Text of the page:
The valley of Riu Pardu in Ogliastra, the eastern mountainous region of Sardinia is, as the locals say, an island on the island. The river runs in a deep valley between the two huge mountain ranges of the Tricoli and the Tacchi, and the pastoral villages, Gàiru, Osini, Ulassai, Jerzu, climb up on the steep slopes from the eternally shaded depths of the canyon, toward the light. For thousands of years closed off the external world, and inspired by the bizarre forms of the butte rocks of Tacchi, they populated the region with strange creatures, the evil and good spirits of darkness and light, which still live in their tales and songs.
Here, in Ulassai, in a shepherd’s family blessed with great imaginative power and quite a few artists, was born one of Sardinia’s most important modern artists, Maria Lai. She was lucky: her Italian language teacher discovered her talent, and she was able to complete high school in Rome. Then, since World War II had cut off the island from the mainland, she became acquainted with modern art during her years in Venice. Only her artistic bequest returned to Ulassai, to the former railway station established as a memorial museum. However, her pictures, statues, textiles throughout show the amorphous cliffs and deep fissures of the Sardinian mountains, their animals and shepherds, the basic experience of the contrast of light and darkness, and the stars, which are as bright here only in a very few places of the world.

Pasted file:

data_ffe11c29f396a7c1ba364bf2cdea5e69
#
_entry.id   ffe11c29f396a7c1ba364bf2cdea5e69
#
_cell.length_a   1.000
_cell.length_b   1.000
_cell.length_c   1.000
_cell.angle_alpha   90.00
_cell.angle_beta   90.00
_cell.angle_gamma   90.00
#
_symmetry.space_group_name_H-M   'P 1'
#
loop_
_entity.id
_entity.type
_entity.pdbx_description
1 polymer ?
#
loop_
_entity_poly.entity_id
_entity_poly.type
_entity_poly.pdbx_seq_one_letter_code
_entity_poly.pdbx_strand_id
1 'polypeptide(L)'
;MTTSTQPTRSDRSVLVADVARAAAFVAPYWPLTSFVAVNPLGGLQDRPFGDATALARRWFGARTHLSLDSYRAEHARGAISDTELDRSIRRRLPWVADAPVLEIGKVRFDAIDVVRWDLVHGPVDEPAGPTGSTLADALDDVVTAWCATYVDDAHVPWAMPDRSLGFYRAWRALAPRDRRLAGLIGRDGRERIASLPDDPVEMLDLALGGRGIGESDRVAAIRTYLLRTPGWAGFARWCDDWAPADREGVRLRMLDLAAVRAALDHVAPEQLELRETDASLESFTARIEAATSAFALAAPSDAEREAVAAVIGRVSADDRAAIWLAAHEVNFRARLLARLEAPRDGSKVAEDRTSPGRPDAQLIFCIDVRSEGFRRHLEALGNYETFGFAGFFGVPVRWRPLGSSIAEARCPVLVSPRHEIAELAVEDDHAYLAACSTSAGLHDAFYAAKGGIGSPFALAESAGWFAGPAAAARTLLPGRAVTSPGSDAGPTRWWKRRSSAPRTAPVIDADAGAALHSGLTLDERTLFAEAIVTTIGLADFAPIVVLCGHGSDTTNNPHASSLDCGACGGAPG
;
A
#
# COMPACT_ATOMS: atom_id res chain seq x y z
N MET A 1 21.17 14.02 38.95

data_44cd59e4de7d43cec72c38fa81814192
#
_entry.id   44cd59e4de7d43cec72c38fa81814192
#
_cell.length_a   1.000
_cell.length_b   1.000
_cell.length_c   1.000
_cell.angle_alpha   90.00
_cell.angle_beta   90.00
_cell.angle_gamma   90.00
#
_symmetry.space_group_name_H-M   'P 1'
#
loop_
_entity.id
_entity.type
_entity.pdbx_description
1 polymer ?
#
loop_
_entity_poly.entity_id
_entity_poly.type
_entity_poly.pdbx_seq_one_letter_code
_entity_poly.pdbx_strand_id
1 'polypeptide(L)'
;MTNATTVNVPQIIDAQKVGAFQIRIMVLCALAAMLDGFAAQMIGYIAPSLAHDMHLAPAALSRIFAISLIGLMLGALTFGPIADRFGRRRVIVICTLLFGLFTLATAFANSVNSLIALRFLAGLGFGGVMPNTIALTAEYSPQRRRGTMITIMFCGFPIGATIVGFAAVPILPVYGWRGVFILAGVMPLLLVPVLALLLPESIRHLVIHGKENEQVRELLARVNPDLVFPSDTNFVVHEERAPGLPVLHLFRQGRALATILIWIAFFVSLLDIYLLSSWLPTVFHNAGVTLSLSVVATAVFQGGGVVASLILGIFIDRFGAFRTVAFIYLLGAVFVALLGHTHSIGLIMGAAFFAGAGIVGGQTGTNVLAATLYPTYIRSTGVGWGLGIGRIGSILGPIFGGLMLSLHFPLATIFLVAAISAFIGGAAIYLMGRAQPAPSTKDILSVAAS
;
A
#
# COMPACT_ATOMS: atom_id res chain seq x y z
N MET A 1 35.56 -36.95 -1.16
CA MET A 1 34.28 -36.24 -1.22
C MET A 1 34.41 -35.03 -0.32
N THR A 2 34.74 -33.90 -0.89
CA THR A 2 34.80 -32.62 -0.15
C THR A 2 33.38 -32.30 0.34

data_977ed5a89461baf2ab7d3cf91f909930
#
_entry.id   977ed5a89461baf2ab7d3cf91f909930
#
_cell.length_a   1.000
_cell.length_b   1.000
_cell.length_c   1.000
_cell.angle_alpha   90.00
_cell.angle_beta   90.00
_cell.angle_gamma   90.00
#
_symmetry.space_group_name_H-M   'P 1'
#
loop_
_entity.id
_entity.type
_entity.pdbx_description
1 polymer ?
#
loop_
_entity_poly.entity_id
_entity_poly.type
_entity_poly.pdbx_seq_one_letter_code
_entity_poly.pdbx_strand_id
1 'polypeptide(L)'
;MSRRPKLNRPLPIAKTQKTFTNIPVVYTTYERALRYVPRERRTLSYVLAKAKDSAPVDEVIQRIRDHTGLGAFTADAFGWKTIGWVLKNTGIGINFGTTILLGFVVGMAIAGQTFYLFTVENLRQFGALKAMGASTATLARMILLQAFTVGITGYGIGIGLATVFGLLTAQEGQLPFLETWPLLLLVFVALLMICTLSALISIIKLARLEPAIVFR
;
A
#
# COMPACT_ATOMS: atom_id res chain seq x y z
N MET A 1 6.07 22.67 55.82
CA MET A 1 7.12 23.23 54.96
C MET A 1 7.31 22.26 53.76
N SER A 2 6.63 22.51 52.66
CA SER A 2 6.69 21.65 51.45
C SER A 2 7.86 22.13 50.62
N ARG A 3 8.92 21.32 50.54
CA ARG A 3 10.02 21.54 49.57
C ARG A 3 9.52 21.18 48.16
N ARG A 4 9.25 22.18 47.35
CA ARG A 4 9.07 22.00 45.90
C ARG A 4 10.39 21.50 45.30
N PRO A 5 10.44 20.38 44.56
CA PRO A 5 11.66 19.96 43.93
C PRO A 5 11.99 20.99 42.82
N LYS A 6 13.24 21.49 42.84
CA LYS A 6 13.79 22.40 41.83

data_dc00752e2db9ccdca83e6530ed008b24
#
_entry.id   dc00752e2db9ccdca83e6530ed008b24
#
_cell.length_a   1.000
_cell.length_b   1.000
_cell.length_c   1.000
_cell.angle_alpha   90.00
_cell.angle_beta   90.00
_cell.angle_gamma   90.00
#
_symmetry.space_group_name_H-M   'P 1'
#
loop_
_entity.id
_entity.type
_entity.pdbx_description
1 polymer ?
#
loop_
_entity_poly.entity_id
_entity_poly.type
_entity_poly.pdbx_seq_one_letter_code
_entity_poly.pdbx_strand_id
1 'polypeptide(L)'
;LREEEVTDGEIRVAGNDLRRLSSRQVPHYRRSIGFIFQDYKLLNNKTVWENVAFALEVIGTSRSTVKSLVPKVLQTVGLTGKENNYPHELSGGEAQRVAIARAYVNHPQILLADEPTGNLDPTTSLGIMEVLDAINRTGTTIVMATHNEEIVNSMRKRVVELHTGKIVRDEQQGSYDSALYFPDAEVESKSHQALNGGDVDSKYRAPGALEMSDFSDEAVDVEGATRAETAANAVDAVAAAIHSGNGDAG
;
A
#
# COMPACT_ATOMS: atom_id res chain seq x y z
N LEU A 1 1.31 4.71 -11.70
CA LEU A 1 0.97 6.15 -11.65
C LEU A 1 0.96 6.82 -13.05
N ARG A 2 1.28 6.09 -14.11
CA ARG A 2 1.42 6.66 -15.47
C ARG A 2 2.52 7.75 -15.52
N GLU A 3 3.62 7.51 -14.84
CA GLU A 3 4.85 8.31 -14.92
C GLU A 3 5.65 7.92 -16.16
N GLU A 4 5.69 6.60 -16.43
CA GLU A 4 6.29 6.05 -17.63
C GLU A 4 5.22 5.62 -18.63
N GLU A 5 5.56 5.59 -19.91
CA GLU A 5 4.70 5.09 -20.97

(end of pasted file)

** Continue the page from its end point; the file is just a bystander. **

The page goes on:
The Stazione dell’Arte dedicated to Maria Lai on the hilltop, about which we are going to write soon.
The Italian mountains inspired also the manger of Bethlehem, in which the medieval imagination displays the encounter of darkness and light through the medium of religious theater, and with the motifs of the shepherds, the animals, the stars. The first Nativity manger was set up at Christmas 1223 in Greccio, in the Central Italian mountains by St. Francis, who was especially susceptible to such games, and the presepe has since become a basic genre of Italian popular art. In 2006, Maria Lai organized an exhibition in Cagliari of her presepi, made mainly in the 1960s, with the title It was night out there. The scenes, rendered in sweeping contours or collages, are surrounded by a box frame, which makes them three-dimensional. The pebbles and found objects stepping out on the edge of the box, and the similarly lapidary figures, which recall the relics of prehistoric Sardinian art, open up the compositions, and link them with the vastness of the mountains of Ogliastro.
Peppino Marotto and Coro di Neoneli: Sa Ninnia (shepherd’s lullaby)